Weekly Tax News – 27 June 2022

EU leaders grant EU candidate status to Ukraine and Moldova

On Thursday 23 June, EU leaders decided to grant EU candidate country status to Ukraine and Moldova. Both countries applied for membership in the weeks after Russia invaded Ukraine. If the decision to grant the EU candidate status was quick, however, the leaders warned that the road to EU membership will be long. The European Council invited the Commission to report to the EU Council on the fulfilment of the conditions set for each country in the framework of its regular enlargement package, reportedly scheduled for the Autumn. The EU Council will decide on the next steps when all these conditions are fully met, the leaders warned. The presidents of the two countries, who met with the European Council, welcomed the EU Council’s decision. “This is a unique and historical moment in EU-Ukraine relations”, the Ukrainian President, Volodymyr Zelensky, reacted on Twitter.


Calls in European Parliament to move to enhanced cooperation to implement minimum taxation

During a debate in the European Parliament’s plenary session on Thursday 23 June, several MEPs called to set up an enhanced cooperation between EU Member States, as Hungary - after Poland – vetoed at the last Ecofin Council on 17 June the adoption of the directive implementing the OECD agreement on the minimum taxation of multinationals. Enhanced cooperation is a procedure where a minimum of 9 EU Member States are allowed to set up advanced integration or cooperation in a particular field within the EU, when it has become clear that the EU as a whole cannot achieve the goals of such cooperation within a reasonable period. During the debate, many MEPs have also complained that unanimity over tax issues leads to blackmail between Member States. On behalf of the French Presidency of the EU Council, the French European Affairs Minister Clément Beaune said he is not opposed to enhanced cooperation and that France also supports the move to qualified majority voting for certain important tax files. He gave assurances that his country is devoting all its efforts until the very last minute of its presidency to reach a unanimous agreement on the directive concerning minimum taxation. The subject was also reportedly discussed in the margin of the meeting of EU leaders.


EP agrees on a common position on CBAM

The European Parliament adopted on Wednesday 22 June a common position on the EU Carbon Border Adjustment Mechanism (CBAM) after repeating a vote which failed earlier this month. In addition to the products proposed by the Commission (iron and steel, refineries, cement, organic basic chemicals and fertilisers), the EP wants CBAM to also cover organic chemicals, plastics, hydrogen and ammonia. MEPs also want to extend CBAM to include indirect emissions, i.e. emissions deriving from the electricity used by manufacturers, to better reflect CO2 costs for European industry. According to the EP’s text, the CBAM would apply from 1 January 2023 with a transitional period until the end of 2026 and Parliament believes it must be fully implemented for the listed sectors of the EU Emissions Trading System (ETS) by 2032 - three years earlier than proposed by the Commission. Moreover, rather than having 27 competent authorities, Parliament believes there should be one centralised EU CBAM authority. Finally, MEPs add that the EU must provide financial support, at least equivalent in financial value to the revenues generated by the sale of CBAM certificates, to support least developed countries' efforts to decarbonise their manufacturing industries. Parliament is now ready to start negotiations with Member States, who already adopted their position on this file.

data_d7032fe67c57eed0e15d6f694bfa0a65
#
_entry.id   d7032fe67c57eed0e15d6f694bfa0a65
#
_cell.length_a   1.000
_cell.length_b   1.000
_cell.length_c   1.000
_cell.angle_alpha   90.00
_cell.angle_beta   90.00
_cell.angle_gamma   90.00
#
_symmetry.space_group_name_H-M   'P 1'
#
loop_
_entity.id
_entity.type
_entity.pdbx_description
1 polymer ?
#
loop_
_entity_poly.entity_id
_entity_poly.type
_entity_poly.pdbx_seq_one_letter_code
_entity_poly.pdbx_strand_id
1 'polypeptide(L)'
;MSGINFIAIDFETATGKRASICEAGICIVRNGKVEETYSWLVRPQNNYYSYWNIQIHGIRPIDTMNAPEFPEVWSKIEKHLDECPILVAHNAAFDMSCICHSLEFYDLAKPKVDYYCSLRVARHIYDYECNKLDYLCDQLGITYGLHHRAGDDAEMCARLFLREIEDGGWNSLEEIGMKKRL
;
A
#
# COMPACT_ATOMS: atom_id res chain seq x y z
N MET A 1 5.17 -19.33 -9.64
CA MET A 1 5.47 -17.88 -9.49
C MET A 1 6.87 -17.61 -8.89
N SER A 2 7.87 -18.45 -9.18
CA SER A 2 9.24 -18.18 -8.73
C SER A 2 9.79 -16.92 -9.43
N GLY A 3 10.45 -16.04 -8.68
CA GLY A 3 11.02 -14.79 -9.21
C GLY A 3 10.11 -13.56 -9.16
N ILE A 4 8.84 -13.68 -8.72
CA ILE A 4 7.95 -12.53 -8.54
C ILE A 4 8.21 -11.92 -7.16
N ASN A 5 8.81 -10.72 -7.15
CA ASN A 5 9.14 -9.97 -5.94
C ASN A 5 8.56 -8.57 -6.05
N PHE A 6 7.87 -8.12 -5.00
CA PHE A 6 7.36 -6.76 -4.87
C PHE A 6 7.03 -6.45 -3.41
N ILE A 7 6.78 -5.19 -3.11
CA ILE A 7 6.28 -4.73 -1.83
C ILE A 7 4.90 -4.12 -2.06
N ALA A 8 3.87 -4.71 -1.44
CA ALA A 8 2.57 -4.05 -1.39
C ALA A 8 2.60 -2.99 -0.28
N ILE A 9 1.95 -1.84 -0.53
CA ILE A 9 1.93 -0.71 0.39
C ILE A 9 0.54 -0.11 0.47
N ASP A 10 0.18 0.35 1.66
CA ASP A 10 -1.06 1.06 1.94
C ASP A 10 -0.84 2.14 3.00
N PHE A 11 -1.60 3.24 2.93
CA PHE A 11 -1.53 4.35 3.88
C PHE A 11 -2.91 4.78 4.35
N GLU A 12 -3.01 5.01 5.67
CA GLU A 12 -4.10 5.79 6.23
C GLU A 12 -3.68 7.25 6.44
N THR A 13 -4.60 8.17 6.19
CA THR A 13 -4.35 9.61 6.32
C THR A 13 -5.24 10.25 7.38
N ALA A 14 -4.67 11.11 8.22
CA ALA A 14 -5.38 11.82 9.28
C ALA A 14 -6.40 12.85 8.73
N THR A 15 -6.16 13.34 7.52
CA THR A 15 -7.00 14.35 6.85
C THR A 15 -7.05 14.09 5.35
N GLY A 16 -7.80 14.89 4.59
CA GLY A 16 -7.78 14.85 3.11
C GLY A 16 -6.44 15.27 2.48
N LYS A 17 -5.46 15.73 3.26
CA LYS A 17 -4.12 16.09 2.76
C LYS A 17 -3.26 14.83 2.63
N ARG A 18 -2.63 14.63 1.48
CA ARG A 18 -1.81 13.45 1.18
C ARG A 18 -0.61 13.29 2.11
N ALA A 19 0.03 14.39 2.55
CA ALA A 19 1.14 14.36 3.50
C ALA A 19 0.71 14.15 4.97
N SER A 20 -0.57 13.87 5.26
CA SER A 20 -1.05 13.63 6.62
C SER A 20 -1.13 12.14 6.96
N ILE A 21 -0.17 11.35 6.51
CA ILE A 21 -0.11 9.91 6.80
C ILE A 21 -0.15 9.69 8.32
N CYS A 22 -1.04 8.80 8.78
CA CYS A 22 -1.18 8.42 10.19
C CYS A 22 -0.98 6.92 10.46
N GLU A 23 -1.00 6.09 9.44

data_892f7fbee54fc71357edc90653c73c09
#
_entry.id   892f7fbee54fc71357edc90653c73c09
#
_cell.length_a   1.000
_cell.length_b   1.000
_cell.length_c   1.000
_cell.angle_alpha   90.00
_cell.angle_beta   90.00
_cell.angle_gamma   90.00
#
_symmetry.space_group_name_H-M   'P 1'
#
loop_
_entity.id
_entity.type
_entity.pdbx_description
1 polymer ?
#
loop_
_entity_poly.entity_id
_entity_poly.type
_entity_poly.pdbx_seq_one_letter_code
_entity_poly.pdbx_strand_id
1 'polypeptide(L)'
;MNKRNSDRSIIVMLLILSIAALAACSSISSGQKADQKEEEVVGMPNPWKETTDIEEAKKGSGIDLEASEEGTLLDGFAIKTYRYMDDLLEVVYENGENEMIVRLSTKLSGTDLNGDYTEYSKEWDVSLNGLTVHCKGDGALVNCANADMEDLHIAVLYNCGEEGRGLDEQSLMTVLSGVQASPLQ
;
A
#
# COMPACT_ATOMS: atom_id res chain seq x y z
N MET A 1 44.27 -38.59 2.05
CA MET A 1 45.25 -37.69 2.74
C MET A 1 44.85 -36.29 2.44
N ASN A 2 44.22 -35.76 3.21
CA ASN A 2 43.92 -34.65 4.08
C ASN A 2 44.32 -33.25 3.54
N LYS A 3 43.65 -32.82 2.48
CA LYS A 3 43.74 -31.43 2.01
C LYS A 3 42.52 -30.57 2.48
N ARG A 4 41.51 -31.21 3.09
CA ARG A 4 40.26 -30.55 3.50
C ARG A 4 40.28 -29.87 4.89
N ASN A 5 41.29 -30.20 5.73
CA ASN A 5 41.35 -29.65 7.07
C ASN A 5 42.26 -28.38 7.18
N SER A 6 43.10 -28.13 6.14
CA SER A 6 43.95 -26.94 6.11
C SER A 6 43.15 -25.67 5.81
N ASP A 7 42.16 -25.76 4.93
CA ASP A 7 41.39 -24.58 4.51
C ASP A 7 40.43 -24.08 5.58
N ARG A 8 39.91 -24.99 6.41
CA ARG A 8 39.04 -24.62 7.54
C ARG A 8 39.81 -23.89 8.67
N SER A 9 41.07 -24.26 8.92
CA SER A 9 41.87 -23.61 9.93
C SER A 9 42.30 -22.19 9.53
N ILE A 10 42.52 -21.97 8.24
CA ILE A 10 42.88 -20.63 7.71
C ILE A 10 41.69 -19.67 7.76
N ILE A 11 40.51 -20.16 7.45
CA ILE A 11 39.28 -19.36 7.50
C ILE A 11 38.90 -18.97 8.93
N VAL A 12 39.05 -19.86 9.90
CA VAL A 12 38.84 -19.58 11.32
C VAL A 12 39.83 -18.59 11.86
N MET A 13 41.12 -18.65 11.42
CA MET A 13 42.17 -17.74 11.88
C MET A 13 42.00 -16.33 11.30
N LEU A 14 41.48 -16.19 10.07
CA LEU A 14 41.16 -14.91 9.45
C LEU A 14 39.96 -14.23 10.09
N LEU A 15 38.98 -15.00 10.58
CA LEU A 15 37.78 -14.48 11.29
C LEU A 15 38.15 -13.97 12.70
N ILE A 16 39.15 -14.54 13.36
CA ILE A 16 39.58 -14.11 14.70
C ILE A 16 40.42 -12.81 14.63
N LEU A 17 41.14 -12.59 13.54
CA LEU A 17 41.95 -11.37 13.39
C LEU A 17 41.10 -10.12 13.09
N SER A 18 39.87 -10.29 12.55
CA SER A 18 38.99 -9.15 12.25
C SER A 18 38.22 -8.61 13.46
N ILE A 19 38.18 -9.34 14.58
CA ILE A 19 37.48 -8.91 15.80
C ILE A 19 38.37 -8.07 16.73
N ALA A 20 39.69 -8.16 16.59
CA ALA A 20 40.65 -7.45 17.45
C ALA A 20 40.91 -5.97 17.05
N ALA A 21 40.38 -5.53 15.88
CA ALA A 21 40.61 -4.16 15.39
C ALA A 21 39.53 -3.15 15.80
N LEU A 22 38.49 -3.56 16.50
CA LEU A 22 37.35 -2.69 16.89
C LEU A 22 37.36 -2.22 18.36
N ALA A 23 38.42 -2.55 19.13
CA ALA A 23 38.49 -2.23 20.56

COVID-19 accelerated the digital transformation of tax administrations

The COVID-19 pandemic has accelerated the shift to digital services in tax administrations with a 30% increase in digital contacts in 2020, according to a new report from the OECD published on Thursday 23 June. The report highlights that the continuing digital transformation of tax administrations is aimed at automating tax compliance in more areas and further reducing burdens for hundreds of millions of taxpayers. Digital channels are now dominating interactions with taxpayers, with around 1,3 billion contacts via online taxpayer accounts, and more than 30 million contacts via chatbots, according to the report. This is a rapid shift from the pre-pandemic models which may have depended on channels such as post or in-person visits to the tax office, the OECD explains.


ETAF answers to the public consultation on withholding taxes

On Thursday 23 June, the European Tax Adviser Federation (ETAF) published its answer to the public consultation of the European Commission on an EU framework for withholding taxes, expected to be presented during the first half of 2023. In principle, ETAF acknowledges that withholding taxes as such can reduce the risk of tax evasion and avoidance. However, currently, refund procedures are often complex, lengthy and costly and can discourage investors even more from making investments in certain countries or having to accept double taxation, which can not be the intention of the Single Market. For this reason, ETAF is in favour of harmonised systems of tax relief at source and supports the initiative of the Commission. In its answer, ETAF pointed out that the complex cross-border issues should be addressed with a tax framework that is as simple as possible.